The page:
Wings of Honor scale model.

Wings of Honor scale model.

BGen. Fredrick R. Lopez, USMCR (Ret.), the Wings of Honor Project Committee Chairman.

BGen. Fredrick R. Lopez, USMCR (Ret.), the Wings of Honor Project Committee Chairman.

 

 

Congregation B’Bai B’rth Luncheon Honoring local WWII Jewish Veterans

"Courage, honor and character" were the themes throughout an inspired presentation event November 15, 2015. Filmmaker Nancy Spielberg, Rabbi Steven Cohen and Brigadier General Frederick Lopez all paid tribute to the living Jewish World War II veterans in attendance at the Children of the Covenant Legacy luncheon. A reverential honor was also evident for all those who did not survive the war, the Holocaust or simply the 70 years that have passed since that courage and character were on display every day throughout that terrible conflict.

There were remarkable stories behind each of the veterans who were recognized and honored at the packed and oversubscribed luncheon. Many of those stories have been captured in the "Life Chronicles" documentary project.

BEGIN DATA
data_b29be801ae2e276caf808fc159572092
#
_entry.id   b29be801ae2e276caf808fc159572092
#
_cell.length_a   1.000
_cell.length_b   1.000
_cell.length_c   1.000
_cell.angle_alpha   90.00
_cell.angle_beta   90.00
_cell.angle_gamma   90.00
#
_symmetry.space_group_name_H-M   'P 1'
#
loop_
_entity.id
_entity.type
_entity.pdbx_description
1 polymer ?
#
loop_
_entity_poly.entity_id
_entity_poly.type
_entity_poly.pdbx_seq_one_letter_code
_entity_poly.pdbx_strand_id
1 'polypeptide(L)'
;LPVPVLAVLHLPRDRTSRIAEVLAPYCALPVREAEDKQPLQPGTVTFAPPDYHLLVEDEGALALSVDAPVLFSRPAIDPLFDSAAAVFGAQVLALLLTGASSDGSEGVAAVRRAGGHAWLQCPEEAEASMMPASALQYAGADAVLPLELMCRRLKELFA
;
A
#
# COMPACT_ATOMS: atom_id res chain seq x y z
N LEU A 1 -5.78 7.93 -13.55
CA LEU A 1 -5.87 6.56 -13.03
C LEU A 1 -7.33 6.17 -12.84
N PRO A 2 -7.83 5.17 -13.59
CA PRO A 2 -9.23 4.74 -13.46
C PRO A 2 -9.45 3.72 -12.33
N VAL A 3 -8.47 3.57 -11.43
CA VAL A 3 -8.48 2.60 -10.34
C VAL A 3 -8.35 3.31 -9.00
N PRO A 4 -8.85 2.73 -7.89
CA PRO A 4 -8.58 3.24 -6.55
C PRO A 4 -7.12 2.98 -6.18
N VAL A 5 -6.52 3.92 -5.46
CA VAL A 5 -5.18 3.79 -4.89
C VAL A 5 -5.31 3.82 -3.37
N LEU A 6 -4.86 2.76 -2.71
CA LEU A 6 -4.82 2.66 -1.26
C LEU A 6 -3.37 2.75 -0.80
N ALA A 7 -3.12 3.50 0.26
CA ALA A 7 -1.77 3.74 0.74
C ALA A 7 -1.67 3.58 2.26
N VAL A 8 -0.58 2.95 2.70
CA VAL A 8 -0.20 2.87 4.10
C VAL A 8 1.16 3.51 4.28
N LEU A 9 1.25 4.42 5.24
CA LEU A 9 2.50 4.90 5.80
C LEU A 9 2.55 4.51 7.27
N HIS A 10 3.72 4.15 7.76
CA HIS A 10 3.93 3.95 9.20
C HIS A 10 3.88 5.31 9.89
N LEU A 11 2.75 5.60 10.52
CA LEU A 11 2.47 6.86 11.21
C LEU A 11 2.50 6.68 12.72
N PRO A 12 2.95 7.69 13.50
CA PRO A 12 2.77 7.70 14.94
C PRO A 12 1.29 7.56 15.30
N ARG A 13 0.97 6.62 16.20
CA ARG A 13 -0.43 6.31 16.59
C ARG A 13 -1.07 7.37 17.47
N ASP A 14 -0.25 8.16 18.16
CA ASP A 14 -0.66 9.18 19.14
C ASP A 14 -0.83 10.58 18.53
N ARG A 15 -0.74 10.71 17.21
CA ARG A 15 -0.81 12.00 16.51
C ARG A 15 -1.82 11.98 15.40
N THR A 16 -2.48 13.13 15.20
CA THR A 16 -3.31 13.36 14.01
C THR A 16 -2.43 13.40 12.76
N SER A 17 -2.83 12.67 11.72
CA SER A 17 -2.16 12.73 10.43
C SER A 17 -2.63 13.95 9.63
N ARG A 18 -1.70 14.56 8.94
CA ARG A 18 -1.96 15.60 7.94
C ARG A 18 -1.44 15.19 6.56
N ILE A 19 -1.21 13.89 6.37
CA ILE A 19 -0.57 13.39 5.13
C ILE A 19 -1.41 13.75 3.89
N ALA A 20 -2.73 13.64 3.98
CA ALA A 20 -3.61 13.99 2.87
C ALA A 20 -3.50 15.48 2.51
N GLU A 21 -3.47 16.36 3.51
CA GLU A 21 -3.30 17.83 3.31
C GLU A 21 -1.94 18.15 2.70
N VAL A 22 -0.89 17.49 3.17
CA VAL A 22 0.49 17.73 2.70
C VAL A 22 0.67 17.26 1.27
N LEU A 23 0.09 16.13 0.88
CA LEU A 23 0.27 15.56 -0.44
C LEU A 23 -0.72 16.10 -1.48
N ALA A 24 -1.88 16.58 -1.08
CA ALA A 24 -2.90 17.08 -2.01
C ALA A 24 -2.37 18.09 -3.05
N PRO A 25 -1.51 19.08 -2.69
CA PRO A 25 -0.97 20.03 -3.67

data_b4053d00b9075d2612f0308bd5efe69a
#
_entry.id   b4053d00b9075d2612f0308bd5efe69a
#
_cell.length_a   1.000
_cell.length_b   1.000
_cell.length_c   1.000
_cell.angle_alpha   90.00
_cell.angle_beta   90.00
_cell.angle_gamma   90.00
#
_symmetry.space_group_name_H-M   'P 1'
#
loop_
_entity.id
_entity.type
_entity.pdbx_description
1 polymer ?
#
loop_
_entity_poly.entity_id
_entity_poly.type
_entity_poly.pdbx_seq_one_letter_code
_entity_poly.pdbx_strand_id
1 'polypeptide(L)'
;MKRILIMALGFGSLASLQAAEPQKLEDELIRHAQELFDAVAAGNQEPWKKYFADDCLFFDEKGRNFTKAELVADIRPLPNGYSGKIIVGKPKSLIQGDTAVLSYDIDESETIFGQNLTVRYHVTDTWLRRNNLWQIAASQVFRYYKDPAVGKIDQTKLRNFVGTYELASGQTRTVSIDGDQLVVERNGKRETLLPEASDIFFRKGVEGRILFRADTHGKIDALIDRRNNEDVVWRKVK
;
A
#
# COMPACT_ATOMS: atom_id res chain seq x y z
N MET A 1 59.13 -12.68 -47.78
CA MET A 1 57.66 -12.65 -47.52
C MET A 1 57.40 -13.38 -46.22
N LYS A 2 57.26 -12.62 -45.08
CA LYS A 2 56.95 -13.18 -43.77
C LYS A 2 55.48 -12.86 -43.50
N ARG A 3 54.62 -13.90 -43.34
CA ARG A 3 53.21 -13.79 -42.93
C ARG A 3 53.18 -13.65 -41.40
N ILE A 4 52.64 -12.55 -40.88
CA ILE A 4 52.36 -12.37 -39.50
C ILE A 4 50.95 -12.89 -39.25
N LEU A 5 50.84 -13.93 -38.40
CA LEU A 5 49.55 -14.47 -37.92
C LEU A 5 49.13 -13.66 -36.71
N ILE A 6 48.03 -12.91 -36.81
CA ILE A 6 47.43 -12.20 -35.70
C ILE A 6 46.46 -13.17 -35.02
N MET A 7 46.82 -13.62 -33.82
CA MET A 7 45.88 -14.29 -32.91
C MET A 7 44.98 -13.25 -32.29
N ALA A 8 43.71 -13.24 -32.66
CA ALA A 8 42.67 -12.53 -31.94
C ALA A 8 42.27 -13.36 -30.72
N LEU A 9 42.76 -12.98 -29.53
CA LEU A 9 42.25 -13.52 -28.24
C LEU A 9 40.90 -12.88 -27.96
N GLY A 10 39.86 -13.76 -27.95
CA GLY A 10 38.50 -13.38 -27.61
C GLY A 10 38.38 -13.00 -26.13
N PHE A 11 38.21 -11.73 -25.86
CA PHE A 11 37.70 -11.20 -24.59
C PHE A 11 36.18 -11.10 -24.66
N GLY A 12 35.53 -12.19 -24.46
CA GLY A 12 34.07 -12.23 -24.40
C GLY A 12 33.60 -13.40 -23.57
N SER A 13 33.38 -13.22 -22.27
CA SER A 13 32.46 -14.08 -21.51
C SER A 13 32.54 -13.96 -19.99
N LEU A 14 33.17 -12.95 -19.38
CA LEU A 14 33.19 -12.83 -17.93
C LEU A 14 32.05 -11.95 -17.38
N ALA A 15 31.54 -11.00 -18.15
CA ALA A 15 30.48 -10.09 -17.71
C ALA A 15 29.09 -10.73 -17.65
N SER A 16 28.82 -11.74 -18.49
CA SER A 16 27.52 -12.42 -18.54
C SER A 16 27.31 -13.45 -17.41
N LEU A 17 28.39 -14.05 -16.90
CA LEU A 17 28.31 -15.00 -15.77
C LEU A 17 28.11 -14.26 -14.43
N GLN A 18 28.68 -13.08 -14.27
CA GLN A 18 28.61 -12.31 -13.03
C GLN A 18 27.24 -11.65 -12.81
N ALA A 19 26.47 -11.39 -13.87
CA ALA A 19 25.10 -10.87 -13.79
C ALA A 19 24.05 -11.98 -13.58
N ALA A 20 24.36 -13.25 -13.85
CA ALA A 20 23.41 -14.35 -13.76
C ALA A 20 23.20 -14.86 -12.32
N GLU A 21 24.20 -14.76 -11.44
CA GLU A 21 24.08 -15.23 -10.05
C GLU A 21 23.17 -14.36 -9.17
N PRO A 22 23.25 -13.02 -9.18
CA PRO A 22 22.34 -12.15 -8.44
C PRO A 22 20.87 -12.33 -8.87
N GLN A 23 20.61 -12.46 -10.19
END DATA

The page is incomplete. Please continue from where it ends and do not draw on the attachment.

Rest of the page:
General Lopez highlighted one of the most remarkable and heroic stories of World War II in sharing the story of Jewish Captain Benjamin Solomon. He was working as a dentist and quickly acted as a battlefield surgeon and then as a machine gunner in the fierce and desperate fighting in the battle of Saipan. Posthumously honored with the Medal of Honor for courage and heroism is the inspiration that is always needed to keep America free. In asking us to remember their stories General Lopez perfectly highlighted the message of Ms. Spielberg and her new film "Above and Beyond" about those World War II Jewish veterans who went on to surreptitiously establish the Israel Air Force that made survival possible as the first conflict emerged in 1948 as Israel was being born.

The proceeds of this event are being donated to preserving an important piece of our own local World War II history. The Wings Of Honor memorial at our Santa Barbara airport will be an important tribute to everyone who has ever served our country and the causes of liberty and justice. It will permanently honor our veterans and preserve the memory.